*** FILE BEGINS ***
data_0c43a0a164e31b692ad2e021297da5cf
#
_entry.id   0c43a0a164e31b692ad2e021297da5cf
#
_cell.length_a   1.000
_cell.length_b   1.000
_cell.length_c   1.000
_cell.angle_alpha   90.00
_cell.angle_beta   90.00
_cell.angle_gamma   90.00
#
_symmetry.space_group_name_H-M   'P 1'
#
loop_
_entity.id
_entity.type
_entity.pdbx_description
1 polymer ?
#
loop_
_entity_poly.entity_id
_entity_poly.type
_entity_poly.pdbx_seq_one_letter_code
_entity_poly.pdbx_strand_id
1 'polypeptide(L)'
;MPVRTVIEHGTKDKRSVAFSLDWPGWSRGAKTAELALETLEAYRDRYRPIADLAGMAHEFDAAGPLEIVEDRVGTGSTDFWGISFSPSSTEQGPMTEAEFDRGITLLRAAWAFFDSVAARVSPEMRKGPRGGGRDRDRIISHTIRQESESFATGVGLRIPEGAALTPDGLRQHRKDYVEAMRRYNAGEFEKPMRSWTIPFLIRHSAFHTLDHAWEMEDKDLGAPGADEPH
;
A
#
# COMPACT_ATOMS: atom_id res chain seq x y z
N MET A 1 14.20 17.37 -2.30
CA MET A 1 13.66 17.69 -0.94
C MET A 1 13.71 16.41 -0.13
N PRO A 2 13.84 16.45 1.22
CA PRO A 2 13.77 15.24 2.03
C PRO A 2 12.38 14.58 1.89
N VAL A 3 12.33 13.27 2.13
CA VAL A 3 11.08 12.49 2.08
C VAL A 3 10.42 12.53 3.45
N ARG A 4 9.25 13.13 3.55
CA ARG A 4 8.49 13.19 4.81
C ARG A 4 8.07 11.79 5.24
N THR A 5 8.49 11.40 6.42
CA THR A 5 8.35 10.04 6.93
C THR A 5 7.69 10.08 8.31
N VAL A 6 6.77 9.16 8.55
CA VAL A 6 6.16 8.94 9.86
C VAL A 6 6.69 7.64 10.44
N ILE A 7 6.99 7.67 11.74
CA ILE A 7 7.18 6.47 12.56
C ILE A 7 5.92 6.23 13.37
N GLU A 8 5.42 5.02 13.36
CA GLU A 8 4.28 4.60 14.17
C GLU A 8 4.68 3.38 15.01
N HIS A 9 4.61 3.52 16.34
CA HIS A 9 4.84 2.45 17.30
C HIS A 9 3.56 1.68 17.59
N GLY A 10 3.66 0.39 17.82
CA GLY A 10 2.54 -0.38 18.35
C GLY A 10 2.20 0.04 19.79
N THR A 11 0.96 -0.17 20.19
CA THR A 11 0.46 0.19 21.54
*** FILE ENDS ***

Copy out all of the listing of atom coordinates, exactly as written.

data_0c43a0a164e31b692ad2e021297da5cf
#
_entry.id   0c43a0a164e31b692ad2e021297da5cf
#
_cell.length_a   1.000
_cell.length_b   1.000
_cell.length_c   1.000
_cell.angle_alpha   90.00
_cell.angle_beta   90.00
_cell.angle_gamma   90.00
#
_symmetry.space_group_name_H-M   'P 1'
#
loop_
_entity.id
_entity.type
_entity.pdbx_description
1 polymer ?
#
loop_
_entity_poly.entity_id
_entity_poly.type
_entity_poly.pdbx_seq_one_letter_code
_entity_poly.pdbx_strand_id
1 'polypeptide(L)'
;MPVRTVIEHGTKDKRSVAFSLDWPGWSRGAKTAELALETLEAYRDRYRPIADLAGMAHEFDAAGPLEIVEDRVGTGSTDFWGISFSPSSTEQGPMTEAEFDRGITLLRAAWAFFDSVAARVSPEMRKGPRGGGRDRDRIISHTIRQESESFATGVGLRIPEGAALTPDGLRQHRKDYVEAMRRYNAGEFEKPMRSWTIPFLIRHSAFHTLDHAWEMEDKDLGAPGADEPH
;
A
#
# COMPACT_ATOMS: atom_id res chain seq x y z
N MET A 1 14.20 17.37 -2.30
CA MET A 1 13.66 17.69 -0.94
C MET A 1 13.71 16.41 -0.13
N PRO A 2 13.84 16.45 1.22
CA PRO A 2 13.77 15.24 2.03
C PRO A 2 12.38 14.58 1.89
N VAL A 3 12.33 13.27 2.13
CA VAL A 3 11.08 12.49 2.08
C VAL A 3 10.42 12.53 3.45
N ARG A 4 9.25 13.13 3.55
CA ARG A 4 8.49 13.19 4.81
C ARG A 4 8.07 11.79 5.24
N THR A 5 8.49 11.40 6.42
CA THR A 5 8.35 10.04 6.93
C THR A 5 7.69 10.08 8.31
N VAL A 6 6.77 9.16 8.55
CA VAL A 6 6.16 8.94 9.86
C VAL A 6 6.69 7.64 10.44
N ILE A 7 6.99 7.67 11.74
CA ILE A 7 7.18 6.47 12.56
C ILE A 7 5.92 6.23 13.37
N GLU A 8 5.42 5.02 13.36
CA GLU A 8 4.28 4.60 14.17
C GLU A 8 4.68 3.38 15.01
N HIS A 9 4.61 3.52 16.34
CA HIS A 9 4.84 2.45 17.30
C HIS A 9 3.56 1.68 17.59
N GLY A 10 3.66 0.39 17.82
CA GLY A 10 2.54 -0.38 18.35
C GLY A 10 2.20 0.04 19.79
N THR A 11 0.96 -0.17 20.19
CA THR A 11 0.46 0.19 21.54